Insomnia is stressful. Plain and simple. During the past couple of years, I’ve noticed my body shift from carefree mode to an overly anxious survival mode. If you’ve ever (unintentionally) gone without sleep for extended periods of time, you might understand the feeling.
In survival mode, my mind (probably due to lack of energy) can only address the absolute essentials for staying alive. This means my daily goal-list includes eating, exercising, resting and praying; anything else I view as a bonus. Seems like a pretty easy life, right? The problem is that I, the former Kat living in my little sleep-deprived world, do NOT desire living in survival mode. I desire going back to carefree mode because that’s when I felt productive, energetic, helpful and human.
I’ve compared myself to a zombie on more than one occasion when expressing insomnia woes to my husband. Exhaustion often makes me feel completely brain-dead; I lose all impulse-control—as in, I’m so tired I don’t even care that I’m eating cake for breakfast; and I really struggle with politeness as I interact with people. It’s terrible and I hate it with every fiber of my being, but being rude and blunt takes much less energy than acting with kindness and compassion.
I think I relate well with Drew Barrymore in the show “Santa Clarita Diet” (I know, I know; it’s my guilty pleasure show). Barrymore’s character turns into a zombie and, well, begins eating people, but also becomes an impulse-driven “contentment seeker.” While I think all humans act as such to an extent, impulsiveness and desperation for comfort kicks up a notch in the undead. (I’m going to lose so many potential subscribers with this paragraph.)
But in all seriousness, it’s similar to how I often feel as an insomniac. It’s like I would do anything just to feel comfortable. To feel alive. To feel energetic. And without the reason of my disciplined, rested self, why not enjoy the short-lived sugar rush of eating cake for breakfast?
A Planner Who Can’t Plan
The unpredictability of life in survival mode probably kills me the most. I loved living in carefree mode because I could plan exactly when I’d go to sleep, when I’d wake up, when I’d eat, exercise, work, and on and on. If I wanted to plan a night out with friends, no problem. A morning hike with my husband? Easy-peasy. Weekend getaway up north or to the beach? Yes, please!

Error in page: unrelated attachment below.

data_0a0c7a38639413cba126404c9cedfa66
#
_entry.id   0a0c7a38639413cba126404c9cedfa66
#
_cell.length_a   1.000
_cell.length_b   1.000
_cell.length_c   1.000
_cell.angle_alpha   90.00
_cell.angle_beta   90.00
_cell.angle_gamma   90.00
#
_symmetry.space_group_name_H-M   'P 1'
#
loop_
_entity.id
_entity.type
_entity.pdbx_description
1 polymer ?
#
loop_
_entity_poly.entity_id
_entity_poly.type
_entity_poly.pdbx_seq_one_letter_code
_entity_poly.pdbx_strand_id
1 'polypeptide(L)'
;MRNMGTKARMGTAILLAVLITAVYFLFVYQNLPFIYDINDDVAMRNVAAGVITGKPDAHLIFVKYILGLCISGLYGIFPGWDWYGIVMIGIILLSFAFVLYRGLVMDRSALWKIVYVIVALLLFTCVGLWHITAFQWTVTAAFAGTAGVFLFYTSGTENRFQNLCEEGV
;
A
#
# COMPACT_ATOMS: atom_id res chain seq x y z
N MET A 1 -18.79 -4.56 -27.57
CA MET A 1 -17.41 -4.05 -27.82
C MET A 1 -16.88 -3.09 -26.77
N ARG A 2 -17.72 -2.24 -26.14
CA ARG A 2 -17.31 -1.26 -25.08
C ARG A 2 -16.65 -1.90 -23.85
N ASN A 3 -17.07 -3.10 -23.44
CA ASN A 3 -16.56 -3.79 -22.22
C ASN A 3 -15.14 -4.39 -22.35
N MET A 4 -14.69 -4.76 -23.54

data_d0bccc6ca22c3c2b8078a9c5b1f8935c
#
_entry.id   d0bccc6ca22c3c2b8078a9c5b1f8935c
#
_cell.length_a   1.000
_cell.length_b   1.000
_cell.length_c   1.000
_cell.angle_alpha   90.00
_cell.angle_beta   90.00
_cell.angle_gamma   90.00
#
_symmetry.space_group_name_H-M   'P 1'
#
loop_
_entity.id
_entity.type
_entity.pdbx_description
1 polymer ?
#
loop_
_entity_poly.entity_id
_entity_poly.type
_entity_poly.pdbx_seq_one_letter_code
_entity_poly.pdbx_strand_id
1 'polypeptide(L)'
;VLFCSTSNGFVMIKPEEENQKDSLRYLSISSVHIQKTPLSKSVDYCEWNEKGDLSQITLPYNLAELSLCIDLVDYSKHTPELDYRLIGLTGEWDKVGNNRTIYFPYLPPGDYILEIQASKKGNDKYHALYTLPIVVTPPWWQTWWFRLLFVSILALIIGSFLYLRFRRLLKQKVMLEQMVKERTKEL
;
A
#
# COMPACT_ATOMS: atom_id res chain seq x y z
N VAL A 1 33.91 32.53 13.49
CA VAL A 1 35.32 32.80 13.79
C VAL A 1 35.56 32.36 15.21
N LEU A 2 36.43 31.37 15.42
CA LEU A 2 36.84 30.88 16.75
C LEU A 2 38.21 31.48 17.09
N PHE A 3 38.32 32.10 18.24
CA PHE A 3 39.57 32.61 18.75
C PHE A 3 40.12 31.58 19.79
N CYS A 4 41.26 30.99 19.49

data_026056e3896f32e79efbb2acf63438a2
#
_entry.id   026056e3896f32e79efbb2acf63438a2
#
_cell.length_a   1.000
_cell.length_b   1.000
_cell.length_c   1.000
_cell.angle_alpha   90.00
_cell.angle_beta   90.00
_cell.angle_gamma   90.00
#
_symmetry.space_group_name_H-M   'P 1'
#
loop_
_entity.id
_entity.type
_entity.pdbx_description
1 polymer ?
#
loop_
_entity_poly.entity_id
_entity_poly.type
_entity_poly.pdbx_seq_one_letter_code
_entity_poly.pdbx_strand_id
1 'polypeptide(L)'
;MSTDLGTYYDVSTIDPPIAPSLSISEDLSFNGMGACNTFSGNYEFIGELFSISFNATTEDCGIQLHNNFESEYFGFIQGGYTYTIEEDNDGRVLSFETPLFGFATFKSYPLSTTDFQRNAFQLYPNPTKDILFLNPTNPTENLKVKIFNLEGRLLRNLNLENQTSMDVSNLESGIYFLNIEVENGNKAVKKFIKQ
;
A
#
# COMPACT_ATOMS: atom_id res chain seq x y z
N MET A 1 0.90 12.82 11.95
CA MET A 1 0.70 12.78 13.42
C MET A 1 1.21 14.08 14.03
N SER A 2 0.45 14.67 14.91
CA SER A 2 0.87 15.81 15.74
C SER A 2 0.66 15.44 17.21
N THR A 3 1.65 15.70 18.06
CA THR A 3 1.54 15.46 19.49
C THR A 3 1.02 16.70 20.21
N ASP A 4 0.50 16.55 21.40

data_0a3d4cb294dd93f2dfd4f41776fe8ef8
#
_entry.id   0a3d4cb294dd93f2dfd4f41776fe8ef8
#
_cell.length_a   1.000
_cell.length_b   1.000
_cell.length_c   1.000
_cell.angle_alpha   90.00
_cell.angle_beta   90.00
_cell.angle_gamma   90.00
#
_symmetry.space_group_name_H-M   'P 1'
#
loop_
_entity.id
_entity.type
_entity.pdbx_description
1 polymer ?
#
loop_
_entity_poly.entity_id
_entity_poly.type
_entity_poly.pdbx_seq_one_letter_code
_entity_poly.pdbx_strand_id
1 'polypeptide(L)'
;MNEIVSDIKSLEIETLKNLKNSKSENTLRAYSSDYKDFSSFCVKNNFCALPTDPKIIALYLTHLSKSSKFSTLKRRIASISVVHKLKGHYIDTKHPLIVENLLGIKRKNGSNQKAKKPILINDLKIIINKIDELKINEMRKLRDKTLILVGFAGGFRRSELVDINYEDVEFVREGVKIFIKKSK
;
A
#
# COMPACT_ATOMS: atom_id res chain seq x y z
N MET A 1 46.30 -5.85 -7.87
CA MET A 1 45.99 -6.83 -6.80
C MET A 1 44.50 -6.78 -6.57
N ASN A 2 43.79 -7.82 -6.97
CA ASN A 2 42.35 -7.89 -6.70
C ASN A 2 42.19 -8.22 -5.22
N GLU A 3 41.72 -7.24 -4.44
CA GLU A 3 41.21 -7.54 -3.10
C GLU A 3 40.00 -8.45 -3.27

Insomnia stunts the privilege of planning. I often wake up exhausted after tossing and turning most of the night, so by 10 or 11 a.m., I’m due for another rest to get me through the day. This means my “schedule” begins in the afternoon. And anything I’ve planned for the afternoon or evening must be cancel-able in the event of another energy crash, or intense anxiousness from lack of sleep.
So I’m a planner who can no longer plan. I must admit, only insomnia could steal away my obsession with schedules and itineraries, which makes me think planning was a privilege I was always destined to lose.
I’ve lived decades of my life thinking, “Tomorrow I’ll do this and that, see him and her, go to this place and that place, and accomplish all of the goals on my checklist.” Though I don’t believe anyone should really live life in this mindset. We do not know what tomorrow may bring, so why pretend like we do?
Am I saying we should never plan? No, absolutely not. Plans can help accomplish great things and make the world a better place. But plans can also control us if we let them. They can cause us to miss the most important things in life and turn our focus, ultimately, to our own selfish gain.
Freedom to Say ‘Yes’
The benefit of a plan-free lifestyle hit me as I was writing my nephew a letter recently. He attends a boarding school fairly far from home, so receiving letters gives him a sliver of family time that he currently lacks.
Thanks to insomnia, I can write him regularly to keep him updated on my life, to encourage him, and to ask questions about his journey. The former Kat, though more energized, would not spend nearly the time Kat the Insomniac does on these letters. Former Kat’s planned life controlled her, and her tight work schedule would have forced ‘letters to nephew’ into a low-priority category.
I’m finally learning. I’m not there yet, but I’m learning. It’s OK to plan some things each day—healthy, even. But plans should only exist if we accept that God may completely change them to accomplish His will.
Insomnia stole away my ability to plan, but it forced me see life as it really is: uncontrollable, spontaneous and free. It made me a zombie, mentally unable to handle a full-time job, but gave me freedom—as energy permits—to say ‘yes’ to the unplanned.
When a friend needs to talk after a hard day, I can say ‘yes.’ When my husband needs me to take our cars in for an oil change because he’s swamped all week, I can say ‘yes.’ When God prompts me to take a few minutes—or a whole evening—to pray for someone’s hurt and brokenness, I can say ‘yes.’ Life’s messiness can’t be planned, but, as I’m also learning, neither can the most meaningful moments.
Peace and blessings,
Kat, (semi-professional) insomniac